711 F.2d 152 (1983)
Jay GREENBERG, Plaintiff-Appellee,
v.
Carl SCHOOLS, Defendant-Appellant.

No. 82-5701.
United States Court of Appeals, Eleventh Circuit.

August 1, 1983.
James K. Pedley, Fort Lauderdale, Fla., for defendant-appellant.

Keith, Winters & Schueler, Stephen G. Schueler, Bradley Beach, N.J., for plaintiff-appellee.

Before GODBOLD, Chief Judge, ANDERSON, Circuit Judge, and GOLDBERG[*], Senior Circuit Judge.

PER CURIAM:

We AFFIRM on the basis of the district court opinion, 21 B.R. 1011 (1982). See Appendix.

APPENDIX

UNITED STATES DISTRICT COURT FOR THE SOUTHERN DISTRICT OF FLORIDA JAY GREENBERG, : : Appellant, : CASE NO. 82-13-CIV-JWK : V. : : CARL SCHOOLS, : MEMORANDUM ORDER REVERSING : FINAL JUDGMENT Appellee. :
This bankruptcy appeal presents an interesting and novel legal issue: whether an obligation arising out of an agreement entered into in full settlement of a civil action involving a bankrupt’s alleged fraud or defalcation is dischargeable in bankruptcy as an ordinary debt, or is an exception to discharge under the Bankruptcy Reform Act of 1978, 11 U.S.C.A. § 523(a)(4). After giving the matter careful consideration, it is the Court’s determination that such an obligation incurred as a result of a settlement agreement is not discharged in bankruptcy where that settlement agreement extinguished a claim originally arising out of fraud or defalcation.

I. FACTS

There is no material dispute as to the facts in this case. In the early 1970’s the parties to this action, Jay Greenberg and Carl Schools, formed a corporation known as Greater Asbury Collections, Inc. The corporation was incorporated under the laws of the state of New Jersey and had its principal place of business in New Jersey. Later, when a dispute over the management of the company arose, Greenberg commenced a civil action in the New Jersey state court charging that Schools, in his capacity as managing director of the corporation, made unauthorized use of corporate funds for his own personal benefit. In his complaint in the New Jersey proceeding, Greenberg alleged that Schools engaged in, among other things, fraud, misappropriation and misuse of corporate funds while acting in a fiduciary capacity in managing the corporation. After the parties engaged in extensive discovery, the litigation was settled prior to trial. Under the terms of the settlement agreement, Schools agreed to pay Greenberg the sum of $100,000.00, with $10,000 due immediately and the remainder to be paid in installments over a 14 year period. Also as part of the agreement, Schools executed a promissory note payable to Greenberg on the $90,000.00 balance due.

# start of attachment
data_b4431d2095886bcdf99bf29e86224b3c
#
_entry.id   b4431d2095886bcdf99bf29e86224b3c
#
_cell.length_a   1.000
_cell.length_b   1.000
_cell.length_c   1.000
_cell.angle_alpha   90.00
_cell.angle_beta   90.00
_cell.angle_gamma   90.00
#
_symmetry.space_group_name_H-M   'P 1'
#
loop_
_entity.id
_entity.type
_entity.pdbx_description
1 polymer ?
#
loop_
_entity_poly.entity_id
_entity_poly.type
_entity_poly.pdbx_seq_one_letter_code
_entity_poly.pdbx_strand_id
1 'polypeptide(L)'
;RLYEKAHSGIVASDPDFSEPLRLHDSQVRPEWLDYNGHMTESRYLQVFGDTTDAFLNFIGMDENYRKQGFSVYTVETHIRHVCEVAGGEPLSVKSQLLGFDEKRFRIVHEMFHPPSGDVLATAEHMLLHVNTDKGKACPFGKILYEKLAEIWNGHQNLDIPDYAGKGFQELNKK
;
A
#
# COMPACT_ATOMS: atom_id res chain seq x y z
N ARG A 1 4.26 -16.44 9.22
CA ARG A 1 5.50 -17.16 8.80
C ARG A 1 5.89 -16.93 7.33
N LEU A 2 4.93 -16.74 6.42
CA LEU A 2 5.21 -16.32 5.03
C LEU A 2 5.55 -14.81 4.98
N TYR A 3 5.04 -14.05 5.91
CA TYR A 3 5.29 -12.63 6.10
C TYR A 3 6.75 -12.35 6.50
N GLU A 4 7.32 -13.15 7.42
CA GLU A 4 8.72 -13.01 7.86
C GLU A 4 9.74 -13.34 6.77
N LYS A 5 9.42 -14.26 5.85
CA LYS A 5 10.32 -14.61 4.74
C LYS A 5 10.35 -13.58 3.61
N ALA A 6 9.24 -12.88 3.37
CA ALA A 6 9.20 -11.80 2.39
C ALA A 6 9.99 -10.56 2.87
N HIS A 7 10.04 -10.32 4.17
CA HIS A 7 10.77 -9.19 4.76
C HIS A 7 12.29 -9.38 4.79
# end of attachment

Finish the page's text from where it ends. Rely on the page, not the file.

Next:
Thereafter, Schools paid in excess of $50,000.00 in principal and interest on the note before defaulting. Consequently, Greenberg again brought suit against Schools, only this time Greenberg sued directly on the promissory note. This second action was also filed in the New Jersey state court and it too was settled by stipulation of the parties. Pursuant to the terms of the second stipulation, Schools agreed to pay Greenberg $78,102.66 in monthly payments of $892.20.

Subsequently, Schools moved from New Jersey to Florida and filed a petition in bankruptcy. Greenberg responded by filing his adversary complaint in the bankruptcy action objecting to any discharge of the debt and contending that his claim was an exception to discharge pursuant to 11 U.S.C.A. § 523(a)(4).[1] When a final judgment was entered by the Bankruptcy Court in favor of Schools, Greenberg perfected this appeal pursuant to applicable law.[2]

II. DISCUSSION

The Court’s analysis must begin with an examination of the pertinent statute, i.e. 11 U.S.C.A. § 523(a)(4). It is clear that if this statute applies to the obligation incurred by debtor Schools, that debt cannot be discharged in bankruptcy. The statute states in material part that:

[a] discharge under section 727, 1141, or 1328(b) of this title does not discharge an individual debtor from any debt —
(4) for fraud or defalcation while acting in a fiduciary capacity, embezzlement, or larceny[.]